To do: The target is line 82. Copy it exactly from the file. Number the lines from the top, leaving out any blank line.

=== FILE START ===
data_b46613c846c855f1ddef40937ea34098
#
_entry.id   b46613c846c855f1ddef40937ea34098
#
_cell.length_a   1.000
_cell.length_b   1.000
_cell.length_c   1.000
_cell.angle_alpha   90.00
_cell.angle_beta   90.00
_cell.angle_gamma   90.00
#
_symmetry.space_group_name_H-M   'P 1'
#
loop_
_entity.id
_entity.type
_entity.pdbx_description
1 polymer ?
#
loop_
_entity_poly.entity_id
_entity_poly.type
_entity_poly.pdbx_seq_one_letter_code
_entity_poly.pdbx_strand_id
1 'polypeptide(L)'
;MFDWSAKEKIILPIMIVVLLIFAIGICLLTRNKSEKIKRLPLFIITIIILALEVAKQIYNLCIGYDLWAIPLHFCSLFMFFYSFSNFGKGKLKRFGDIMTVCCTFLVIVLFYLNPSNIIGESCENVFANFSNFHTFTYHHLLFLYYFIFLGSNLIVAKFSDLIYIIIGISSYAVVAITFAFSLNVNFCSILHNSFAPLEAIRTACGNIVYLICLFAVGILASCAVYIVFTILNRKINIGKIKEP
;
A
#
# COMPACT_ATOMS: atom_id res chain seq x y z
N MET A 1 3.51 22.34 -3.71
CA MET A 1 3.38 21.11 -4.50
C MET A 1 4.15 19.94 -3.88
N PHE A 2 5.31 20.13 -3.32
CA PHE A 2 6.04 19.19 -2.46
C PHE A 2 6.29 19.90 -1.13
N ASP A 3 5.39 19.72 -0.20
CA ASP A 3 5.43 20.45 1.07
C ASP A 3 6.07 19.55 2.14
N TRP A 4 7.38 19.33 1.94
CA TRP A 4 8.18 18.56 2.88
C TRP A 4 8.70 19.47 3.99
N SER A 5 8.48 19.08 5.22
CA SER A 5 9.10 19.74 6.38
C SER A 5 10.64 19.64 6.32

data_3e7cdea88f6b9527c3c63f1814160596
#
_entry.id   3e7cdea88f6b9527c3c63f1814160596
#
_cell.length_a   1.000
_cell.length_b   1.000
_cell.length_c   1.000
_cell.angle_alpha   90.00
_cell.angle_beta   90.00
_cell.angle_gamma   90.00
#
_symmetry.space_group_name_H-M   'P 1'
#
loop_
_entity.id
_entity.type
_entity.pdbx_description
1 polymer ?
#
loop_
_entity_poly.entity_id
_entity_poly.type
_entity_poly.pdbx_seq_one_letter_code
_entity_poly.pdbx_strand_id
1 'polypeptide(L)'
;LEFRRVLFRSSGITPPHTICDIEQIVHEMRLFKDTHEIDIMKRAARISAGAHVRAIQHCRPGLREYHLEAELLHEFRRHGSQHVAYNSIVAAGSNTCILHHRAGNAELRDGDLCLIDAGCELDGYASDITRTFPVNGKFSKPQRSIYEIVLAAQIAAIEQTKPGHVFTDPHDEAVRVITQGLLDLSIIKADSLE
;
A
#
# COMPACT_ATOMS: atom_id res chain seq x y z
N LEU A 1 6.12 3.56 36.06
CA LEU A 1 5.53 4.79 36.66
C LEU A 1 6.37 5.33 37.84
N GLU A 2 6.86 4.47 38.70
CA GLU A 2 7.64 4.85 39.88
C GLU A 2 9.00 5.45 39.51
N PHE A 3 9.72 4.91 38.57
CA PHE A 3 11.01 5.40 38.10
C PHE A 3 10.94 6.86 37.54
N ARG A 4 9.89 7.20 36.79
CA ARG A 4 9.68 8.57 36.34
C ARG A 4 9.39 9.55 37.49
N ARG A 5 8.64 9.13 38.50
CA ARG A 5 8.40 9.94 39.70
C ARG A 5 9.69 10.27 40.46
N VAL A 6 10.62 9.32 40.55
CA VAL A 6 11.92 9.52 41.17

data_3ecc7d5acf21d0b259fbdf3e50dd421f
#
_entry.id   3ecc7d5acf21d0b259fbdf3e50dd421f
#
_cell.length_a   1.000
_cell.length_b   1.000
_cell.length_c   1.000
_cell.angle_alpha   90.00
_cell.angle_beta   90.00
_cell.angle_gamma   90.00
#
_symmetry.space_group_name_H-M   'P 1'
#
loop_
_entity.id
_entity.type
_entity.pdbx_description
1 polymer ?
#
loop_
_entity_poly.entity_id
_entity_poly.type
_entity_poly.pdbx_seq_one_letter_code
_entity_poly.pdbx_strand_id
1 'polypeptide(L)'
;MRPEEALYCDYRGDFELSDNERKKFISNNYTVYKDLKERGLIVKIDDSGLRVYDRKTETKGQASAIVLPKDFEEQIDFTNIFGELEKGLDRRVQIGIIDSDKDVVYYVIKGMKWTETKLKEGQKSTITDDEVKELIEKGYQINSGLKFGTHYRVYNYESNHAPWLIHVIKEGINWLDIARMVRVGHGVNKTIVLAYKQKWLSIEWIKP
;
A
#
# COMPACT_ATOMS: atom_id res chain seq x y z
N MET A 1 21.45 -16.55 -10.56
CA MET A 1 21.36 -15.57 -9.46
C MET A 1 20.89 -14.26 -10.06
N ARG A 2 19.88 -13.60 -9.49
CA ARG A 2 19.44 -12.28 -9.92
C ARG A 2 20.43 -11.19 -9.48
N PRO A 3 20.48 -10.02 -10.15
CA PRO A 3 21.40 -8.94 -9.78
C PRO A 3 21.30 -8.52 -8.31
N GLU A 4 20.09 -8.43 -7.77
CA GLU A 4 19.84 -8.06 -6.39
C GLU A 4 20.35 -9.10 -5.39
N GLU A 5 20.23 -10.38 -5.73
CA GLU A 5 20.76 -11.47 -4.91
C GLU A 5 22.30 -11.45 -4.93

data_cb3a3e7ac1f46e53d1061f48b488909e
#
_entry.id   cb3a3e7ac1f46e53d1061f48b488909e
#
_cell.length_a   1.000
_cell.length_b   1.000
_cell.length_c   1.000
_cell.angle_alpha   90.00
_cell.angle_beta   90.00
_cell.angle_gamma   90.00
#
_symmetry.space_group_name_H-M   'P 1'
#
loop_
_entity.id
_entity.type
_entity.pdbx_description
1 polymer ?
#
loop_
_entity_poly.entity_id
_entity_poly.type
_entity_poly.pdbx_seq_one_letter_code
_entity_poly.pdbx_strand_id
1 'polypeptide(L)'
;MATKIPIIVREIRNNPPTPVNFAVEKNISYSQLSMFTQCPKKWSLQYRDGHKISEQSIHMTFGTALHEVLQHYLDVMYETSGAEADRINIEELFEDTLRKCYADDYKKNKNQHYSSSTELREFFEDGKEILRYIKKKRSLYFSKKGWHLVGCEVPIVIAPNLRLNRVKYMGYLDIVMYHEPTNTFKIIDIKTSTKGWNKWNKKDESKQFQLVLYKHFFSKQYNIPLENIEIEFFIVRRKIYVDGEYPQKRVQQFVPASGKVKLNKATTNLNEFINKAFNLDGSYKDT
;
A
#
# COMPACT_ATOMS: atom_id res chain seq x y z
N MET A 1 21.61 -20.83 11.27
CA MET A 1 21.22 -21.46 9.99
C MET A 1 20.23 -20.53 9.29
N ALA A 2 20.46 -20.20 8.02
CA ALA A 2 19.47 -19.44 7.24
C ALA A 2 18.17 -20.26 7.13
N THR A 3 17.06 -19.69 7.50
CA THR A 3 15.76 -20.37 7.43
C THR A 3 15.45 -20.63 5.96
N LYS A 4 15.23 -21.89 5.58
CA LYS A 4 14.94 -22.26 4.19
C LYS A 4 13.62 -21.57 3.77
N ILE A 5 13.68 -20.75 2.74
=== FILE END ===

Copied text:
N PHE A 3 9.72 4.91 38.57